14. The Committee notes that it did not receive adequate clarifications regarding the status of the Convention in the national legal system. While also noting that the Convention is regarded by the State party as “part of the law of the land”, the Committee observes that many provisions in the Convention are not self-executing and require national legislation to take effect at the national level.
The Committee urges the State party to ensure that the Convention becomes fully applicable in the national legal system, including through adoption of the necessary legislation.
15. While noting the State party’s information on legislative, judicial and administrative measures taken at the national, provincial and local levels with the aim of protecting against racial discrimination and that the “2007 Anti-Religious and Racial Profiling” bill is pending consideration by Congress, the Committee remains concerned that the State party has not adopted a comprehensive anti-discrimination law.
The Committee recommends that the State party adopt a comprehensive law on the elimination of discrimination on the grounds of race, color, descent or national or ethnic origin, covering all rights and freedoms protected under the Convention. The Committee asks for further information on the status of the “2007 Anti-Religious and Racial Profiling” bill and any other bills relating to racial discrimination pending consideration by Congress.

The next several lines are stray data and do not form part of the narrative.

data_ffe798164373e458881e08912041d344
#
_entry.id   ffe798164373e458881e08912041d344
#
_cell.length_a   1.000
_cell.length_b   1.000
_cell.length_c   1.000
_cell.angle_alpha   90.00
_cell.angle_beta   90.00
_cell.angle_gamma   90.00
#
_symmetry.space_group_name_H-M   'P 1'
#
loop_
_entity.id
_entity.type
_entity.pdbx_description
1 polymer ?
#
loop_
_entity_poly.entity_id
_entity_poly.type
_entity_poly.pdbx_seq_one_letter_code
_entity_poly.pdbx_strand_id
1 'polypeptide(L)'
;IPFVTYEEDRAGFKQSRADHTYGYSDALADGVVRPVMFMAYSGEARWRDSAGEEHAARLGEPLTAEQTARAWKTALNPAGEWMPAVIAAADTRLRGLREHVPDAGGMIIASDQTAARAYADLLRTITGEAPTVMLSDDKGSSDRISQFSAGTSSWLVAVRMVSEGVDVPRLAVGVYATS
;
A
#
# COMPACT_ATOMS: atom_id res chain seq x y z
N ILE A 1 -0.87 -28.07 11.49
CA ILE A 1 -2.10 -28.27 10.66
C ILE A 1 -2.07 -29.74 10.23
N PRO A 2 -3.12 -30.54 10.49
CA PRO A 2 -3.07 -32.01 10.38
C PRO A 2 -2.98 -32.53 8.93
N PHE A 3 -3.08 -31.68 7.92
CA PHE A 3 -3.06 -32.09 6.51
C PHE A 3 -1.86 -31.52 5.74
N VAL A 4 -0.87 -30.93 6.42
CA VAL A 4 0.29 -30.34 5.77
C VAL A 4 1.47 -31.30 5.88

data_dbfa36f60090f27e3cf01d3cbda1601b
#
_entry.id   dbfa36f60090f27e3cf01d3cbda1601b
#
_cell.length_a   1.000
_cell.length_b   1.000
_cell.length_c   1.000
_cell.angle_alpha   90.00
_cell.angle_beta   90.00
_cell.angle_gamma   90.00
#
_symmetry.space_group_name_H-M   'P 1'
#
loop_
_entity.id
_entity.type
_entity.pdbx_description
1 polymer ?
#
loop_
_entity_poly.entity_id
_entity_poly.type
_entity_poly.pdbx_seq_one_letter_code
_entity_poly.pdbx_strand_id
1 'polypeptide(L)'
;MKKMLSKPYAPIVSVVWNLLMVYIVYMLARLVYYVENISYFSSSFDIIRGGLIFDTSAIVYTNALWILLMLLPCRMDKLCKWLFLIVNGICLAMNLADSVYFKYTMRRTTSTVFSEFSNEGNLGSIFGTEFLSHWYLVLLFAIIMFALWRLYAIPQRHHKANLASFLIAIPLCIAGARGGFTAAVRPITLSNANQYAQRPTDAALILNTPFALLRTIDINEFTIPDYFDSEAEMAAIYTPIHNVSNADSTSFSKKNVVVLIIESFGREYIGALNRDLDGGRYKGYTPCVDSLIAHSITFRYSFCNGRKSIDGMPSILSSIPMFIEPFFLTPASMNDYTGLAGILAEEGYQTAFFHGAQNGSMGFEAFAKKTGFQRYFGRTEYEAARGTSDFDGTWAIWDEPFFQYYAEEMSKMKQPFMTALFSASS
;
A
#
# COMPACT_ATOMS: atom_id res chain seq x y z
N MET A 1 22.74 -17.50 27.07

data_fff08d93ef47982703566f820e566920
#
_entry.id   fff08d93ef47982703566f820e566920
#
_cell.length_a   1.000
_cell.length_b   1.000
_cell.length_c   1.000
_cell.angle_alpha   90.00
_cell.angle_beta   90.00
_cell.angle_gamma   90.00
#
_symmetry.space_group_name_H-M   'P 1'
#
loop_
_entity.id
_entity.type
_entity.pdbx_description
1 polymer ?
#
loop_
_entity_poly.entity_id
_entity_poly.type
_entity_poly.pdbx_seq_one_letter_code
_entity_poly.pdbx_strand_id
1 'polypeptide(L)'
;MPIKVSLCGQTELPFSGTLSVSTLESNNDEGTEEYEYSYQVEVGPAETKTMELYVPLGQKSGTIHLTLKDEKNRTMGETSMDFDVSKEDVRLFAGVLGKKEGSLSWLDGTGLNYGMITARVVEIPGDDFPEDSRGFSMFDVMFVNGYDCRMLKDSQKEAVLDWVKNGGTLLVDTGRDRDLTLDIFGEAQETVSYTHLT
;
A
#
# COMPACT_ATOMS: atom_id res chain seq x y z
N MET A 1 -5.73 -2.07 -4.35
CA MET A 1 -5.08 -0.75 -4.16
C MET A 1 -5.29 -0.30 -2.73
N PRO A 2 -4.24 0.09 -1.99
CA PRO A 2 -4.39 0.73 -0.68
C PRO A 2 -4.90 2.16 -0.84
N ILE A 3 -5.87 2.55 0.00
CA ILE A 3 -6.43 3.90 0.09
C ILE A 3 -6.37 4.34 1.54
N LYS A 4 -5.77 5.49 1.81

16. The Committee is concerned that penal provisions classifying as punishable act any dissemination of ideas based on notions of superiority or racial hatred, incitement to racial discrimination, violence or incitement to such acts, and to prohibit all organizations and activities, which promote and incite racial discrimination to give full effect to article 4 of the Convention, remain lacking.
The Committee reiterates its recommendation that the State party should enact specific penal legislation in all areas required by article 4 of the Convention.
17. The Committee regrets the lack of disaggregated statistical data regarding the de facto enjoyment by members of indigenous peoples, ethnic minorities and non-citizens, of the rights protected under the Convention, as without such data, it is difficult to assess the socio-economic situation of different groups in the State party. The Committee notes, however, that in the context of the 2010 national population census it is intended to include ethnicity as a variable. The Committee also notes the efforts undertaken within the framework of the Metagora Project to measure the level of awareness and fulfilment of Indigenous People’s rights to their ancestral domains and lands.